How do YOU swim your races? Have you zeroed in on your ultimate race strategy, or are you experimenting? Have you ever just gone for it, with no regard to the second half of a race, or are you too scared of the pain that will ultimately greet you?
When you look at your races during and entire season, how many different strategies have you tried in each of one? If you swim a race regularly, it’s very easy to fall into a system, a plan, a way of swimming that can get you into a rut or "safe zone." If you’re successful with a race strategy, you’re going to be less apt to try something new, and if you’re worried about winning a race, you’ll also be less apt to put yourself into a situation in which you’ll risk losing in order to try something new. In other words: Are you willing to lose a race mid-season in order to discover if you’re supposed to swim your race a different way?
The faster you want to swim, the more likely you’re going to have to reach a new level of pain acceptance. This is NOT an easy place to go to, and most swimmers try to avoid it at all costs. It’s always so much nicer to feel great at the end of a race… accelerating into the final wall… and looking at the clock to see a nice time. But… if you have lofty goals, and you need to drop considerable time in order to achieve those goals, you’re going to have to try some new things — things that may cause you to fail or, at the least, cause you considerably more pain DURING your races than you’re used to.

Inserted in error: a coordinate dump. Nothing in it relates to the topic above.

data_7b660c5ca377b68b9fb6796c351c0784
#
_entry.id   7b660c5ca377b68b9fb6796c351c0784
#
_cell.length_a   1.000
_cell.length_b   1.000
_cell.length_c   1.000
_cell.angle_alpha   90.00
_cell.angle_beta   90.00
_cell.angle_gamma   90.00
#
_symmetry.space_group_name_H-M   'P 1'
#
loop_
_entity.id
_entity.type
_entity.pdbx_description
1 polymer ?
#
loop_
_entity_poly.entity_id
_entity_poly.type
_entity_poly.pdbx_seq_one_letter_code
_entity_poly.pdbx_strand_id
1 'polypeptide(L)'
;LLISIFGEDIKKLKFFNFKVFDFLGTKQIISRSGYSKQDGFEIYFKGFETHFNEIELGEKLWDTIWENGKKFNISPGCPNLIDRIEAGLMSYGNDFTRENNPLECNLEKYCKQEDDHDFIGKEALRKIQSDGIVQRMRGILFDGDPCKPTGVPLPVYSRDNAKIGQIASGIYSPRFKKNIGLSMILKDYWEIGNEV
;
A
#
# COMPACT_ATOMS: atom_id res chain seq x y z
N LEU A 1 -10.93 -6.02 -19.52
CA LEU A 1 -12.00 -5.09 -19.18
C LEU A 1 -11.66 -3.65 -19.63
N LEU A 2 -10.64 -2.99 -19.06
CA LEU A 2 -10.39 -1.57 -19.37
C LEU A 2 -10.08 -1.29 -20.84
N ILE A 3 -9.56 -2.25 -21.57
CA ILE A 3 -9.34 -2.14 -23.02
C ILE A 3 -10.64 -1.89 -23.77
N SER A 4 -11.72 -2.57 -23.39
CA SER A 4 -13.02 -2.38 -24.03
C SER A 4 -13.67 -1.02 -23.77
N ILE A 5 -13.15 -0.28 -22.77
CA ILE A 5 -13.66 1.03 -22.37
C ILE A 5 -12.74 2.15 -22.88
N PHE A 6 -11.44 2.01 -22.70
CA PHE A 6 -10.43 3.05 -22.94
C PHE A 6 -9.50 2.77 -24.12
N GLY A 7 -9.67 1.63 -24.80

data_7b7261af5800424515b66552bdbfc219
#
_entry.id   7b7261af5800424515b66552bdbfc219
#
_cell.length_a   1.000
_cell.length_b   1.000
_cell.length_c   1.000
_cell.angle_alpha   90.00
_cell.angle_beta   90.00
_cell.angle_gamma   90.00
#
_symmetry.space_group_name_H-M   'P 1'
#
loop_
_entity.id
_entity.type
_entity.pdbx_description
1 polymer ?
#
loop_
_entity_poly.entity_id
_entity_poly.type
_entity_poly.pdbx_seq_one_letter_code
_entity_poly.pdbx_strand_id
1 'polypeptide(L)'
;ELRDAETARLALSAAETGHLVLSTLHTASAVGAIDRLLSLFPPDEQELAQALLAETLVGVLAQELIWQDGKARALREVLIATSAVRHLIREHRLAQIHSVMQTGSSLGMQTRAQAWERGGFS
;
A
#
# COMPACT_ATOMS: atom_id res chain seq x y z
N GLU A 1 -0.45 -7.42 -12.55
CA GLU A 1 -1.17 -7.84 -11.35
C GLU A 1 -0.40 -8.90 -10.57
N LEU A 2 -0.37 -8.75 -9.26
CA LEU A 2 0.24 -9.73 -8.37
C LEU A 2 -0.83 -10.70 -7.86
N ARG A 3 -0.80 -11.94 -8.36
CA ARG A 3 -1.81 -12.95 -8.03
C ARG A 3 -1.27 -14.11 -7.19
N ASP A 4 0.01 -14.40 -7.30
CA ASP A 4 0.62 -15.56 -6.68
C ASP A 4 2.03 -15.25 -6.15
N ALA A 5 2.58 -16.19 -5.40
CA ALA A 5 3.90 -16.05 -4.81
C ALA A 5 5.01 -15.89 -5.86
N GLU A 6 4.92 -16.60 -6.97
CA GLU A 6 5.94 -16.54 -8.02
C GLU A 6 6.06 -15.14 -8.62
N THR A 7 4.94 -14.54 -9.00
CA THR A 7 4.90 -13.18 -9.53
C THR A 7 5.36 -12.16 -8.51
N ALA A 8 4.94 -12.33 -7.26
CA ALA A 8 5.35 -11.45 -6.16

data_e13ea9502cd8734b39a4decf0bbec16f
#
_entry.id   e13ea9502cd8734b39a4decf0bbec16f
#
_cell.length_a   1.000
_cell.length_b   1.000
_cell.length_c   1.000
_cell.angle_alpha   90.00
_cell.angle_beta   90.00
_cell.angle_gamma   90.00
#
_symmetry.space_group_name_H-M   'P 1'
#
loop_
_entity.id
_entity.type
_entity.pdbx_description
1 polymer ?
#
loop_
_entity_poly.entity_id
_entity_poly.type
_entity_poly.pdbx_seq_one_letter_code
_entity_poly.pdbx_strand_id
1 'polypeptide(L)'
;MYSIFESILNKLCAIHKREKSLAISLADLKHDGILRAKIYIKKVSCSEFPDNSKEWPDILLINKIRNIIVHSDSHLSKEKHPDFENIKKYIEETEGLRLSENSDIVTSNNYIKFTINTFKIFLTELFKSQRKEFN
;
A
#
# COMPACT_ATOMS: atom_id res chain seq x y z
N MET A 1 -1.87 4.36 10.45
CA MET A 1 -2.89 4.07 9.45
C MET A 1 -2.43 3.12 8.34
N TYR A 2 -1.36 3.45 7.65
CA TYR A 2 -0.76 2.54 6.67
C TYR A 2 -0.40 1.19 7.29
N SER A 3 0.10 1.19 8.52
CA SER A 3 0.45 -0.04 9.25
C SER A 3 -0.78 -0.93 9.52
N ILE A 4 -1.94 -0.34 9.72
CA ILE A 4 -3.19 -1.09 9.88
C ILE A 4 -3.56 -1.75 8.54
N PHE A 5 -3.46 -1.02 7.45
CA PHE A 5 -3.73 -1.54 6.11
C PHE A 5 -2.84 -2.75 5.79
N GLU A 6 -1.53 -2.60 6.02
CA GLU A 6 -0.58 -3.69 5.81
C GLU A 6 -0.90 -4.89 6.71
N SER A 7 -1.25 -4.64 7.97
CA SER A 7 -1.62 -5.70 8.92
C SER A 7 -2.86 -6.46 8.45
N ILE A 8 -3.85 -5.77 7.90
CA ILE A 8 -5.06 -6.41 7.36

Mid-season races are the perfect time to throw caution to the wind, attack the first part of your race, and see what happens. Let’s take an example. If your best time in the 100 breaststroke is 1:07, and you have to go a 1:04 at the end of the season, there will be a minimum time you need to hit at the 50 in order to have a chance at the 1:04. When you went 1:07, chances are good that your first 50 split was around :32. The trouble with that is simple math. Unless you are capable of going :32 on the first AND second 50, you haven’t given yourself a chance to go 1:04. You’re going to run out of time. You’ve got a turn to deal with. You’ve got the piano that’s going to fall on the last 25 (or 12.5) You’ve got the chance that you may not be able to feel your hands on the final 5 to 10 meters. But you KNOW, from doing some simple math, that by the end of the season you need to know what it feels like to go out faster than :32. You need to be USED to that feeling — and know how it makes you feel on the second 50.
The real question is, are you brave enough to try it at mid season? Are you brave enough to look down that pool, and do whatever you can, for as long as you can, to give yourself a chance to reach your goal? If someone unaware of your plan were to watch you race like this, they’d probably think you were not brave, but stupid. They’d see you take it out like gangbusters and think you didn’t have any idea what you were doing, or that you simply overswam your race. It takes a special person not to worry about what others think, or about how you might lose a race you could easily have won if you’d stayed within your comfort zone. It takes bravery to risk so much, for the sheer chance that something special could happened.